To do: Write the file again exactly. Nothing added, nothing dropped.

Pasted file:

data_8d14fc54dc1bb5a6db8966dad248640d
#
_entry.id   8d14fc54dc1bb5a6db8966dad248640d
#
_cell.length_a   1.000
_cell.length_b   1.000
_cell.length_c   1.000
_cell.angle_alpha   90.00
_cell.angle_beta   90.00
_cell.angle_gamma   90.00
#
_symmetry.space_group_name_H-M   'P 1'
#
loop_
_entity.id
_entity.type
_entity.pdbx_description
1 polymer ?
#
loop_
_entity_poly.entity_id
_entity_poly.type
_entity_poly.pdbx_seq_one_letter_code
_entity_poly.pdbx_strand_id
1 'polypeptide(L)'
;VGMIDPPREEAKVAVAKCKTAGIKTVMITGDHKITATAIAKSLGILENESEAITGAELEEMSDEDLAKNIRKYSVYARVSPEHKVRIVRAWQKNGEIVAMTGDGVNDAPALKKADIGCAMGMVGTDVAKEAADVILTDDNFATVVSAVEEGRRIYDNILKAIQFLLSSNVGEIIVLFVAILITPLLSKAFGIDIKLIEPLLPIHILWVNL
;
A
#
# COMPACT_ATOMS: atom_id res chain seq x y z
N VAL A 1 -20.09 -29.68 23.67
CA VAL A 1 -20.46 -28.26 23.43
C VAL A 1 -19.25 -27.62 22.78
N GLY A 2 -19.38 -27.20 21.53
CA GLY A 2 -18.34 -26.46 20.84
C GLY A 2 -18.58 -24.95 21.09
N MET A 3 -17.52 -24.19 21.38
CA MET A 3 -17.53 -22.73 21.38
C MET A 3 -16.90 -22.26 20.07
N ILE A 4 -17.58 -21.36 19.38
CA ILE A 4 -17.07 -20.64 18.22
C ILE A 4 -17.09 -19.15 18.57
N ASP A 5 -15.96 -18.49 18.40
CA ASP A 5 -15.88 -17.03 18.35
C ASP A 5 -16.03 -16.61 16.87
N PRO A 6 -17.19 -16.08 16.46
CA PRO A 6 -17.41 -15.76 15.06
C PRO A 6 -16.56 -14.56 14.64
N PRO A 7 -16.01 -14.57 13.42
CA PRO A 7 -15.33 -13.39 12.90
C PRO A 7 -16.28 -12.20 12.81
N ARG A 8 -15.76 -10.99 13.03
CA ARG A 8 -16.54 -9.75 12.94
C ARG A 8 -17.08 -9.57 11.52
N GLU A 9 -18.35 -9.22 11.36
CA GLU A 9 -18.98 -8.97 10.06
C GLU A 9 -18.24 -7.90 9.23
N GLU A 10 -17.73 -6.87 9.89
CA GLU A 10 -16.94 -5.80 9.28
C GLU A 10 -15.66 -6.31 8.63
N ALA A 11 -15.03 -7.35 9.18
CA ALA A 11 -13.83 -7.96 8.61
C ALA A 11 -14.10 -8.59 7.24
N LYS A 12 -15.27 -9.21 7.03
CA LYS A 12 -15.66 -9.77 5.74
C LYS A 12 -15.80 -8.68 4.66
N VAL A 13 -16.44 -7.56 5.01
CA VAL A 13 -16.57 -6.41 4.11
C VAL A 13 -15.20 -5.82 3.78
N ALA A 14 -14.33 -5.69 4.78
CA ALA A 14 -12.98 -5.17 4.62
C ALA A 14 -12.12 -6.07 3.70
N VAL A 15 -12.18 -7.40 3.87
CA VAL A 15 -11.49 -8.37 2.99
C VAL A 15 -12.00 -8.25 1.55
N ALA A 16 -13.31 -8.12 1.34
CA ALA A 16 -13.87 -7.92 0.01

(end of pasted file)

data_8d14fc54dc1bb5a6db8966dad248640d
#
_entry.id   8d14fc54dc1bb5a6db8966dad248640d
#
_cell.length_a   1.000
_cell.length_b   1.000
_cell.length_c   1.000
_cell.angle_alpha   90.00
_cell.angle_beta   90.00
_cell.angle_gamma   90.00
#
_symmetry.space_group_name_H-M   'P 1'
#
loop_
_entity.id
_entity.type
_entity.pdbx_description
1 polymer ?
#
loop_
_entity_poly.entity_id
_entity_poly.type
_entity_poly.pdbx_seq_one_letter_code
_entity_poly.pdbx_strand_id
1 'polypeptide(L)'
;VGMIDPPREEAKVAVAKCKTAGIKTVMITGDHKITATAIAKSLGILENESEAITGAELEEMSDEDLAKNIRKYSVYARVSPEHKVRIVRAWQKNGEIVAMTGDGVNDAPALKKADIGCAMGMVGTDVAKEAADVILTDDNFATVVSAVEEGRRIYDNILKAIQFLLSSNVGEIIVLFVAILITPLLSKAFGIDIKLIEPLLPIHILWVNL
;
A
#
# COMPACT_ATOMS: atom_id res chain seq x y z
N VAL A 1 -20.09 -29.68 23.67
CA VAL A 1 -20.46 -28.26 23.43
C VAL A 1 -19.25 -27.62 22.78
N GLY A 2 -19.38 -27.20 21.53
CA GLY A 2 -18.34 -26.46 20.84
C GLY A 2 -18.58 -24.95 21.09
N MET A 3 -17.52 -24.19 21.38
CA MET A 3 -17.53 -22.73 21.38
C MET A 3 -16.90 -22.26 20.07
N ILE A 4 -17.58 -21.36 19.38
CA ILE A 4 -17.07 -20.64 18.22
C ILE A 4 -17.09 -19.15 18.57
N ASP A 5 -15.96 -18.49 18.40
CA ASP A 5 -15.88 -17.03 18.35
C ASP A 5 -16.03 -16.61 16.87
N PRO A 6 -17.19 -16.08 16.46
CA PRO A 6 -17.41 -15.76 15.06
C PRO A 6 -16.56 -14.56 14.64
N PRO A 7 -16.01 -14.57 13.42
CA PRO A 7 -15.33 -13.39 12.90
C PRO A 7 -16.28 -12.20 12.81
N ARG A 8 -15.76 -10.99 13.03
CA ARG A 8 -16.54 -9.75 12.94
C ARG A 8 -17.08 -9.57 11.52
N GLU A 9 -18.35 -9.22 11.36
CA GLU A 9 -18.98 -8.97 10.06
C GLU A 9 -18.24 -7.90 9.23
N GLU A 10 -17.73 -6.87 9.89
CA GLU A 10 -16.94 -5.80 9.28
C GLU A 10 -15.66 -6.31 8.63
N ALA A 11 -15.03 -7.35 9.18
CA ALA A 11 -13.83 -7.96 8.61
C ALA A 11 -14.10 -8.59 7.24
N LYS A 12 -15.27 -9.21 7.03
CA LYS A 12 -15.66 -9.77 5.74
C LYS A 12 -15.80 -8.68 4.66
N VAL A 13 -16.44 -7.56 5.01
CA VAL A 13 -16.57 -6.41 4.11
C VAL A 13 -15.20 -5.82 3.78
N ALA A 14 -14.33 -5.69 4.78
CA ALA A 14 -12.98 -5.17 4.62
C ALA A 14 -12.12 -6.07 3.70
N VAL A 15 -12.18 -7.40 3.87
CA VAL A 15 -11.49 -8.37 2.99
C VAL A 15 -12.00 -8.25 1.55
N ALA A 16 -13.31 -8.12 1.34
CA ALA A 16 -13.87 -7.92 0.01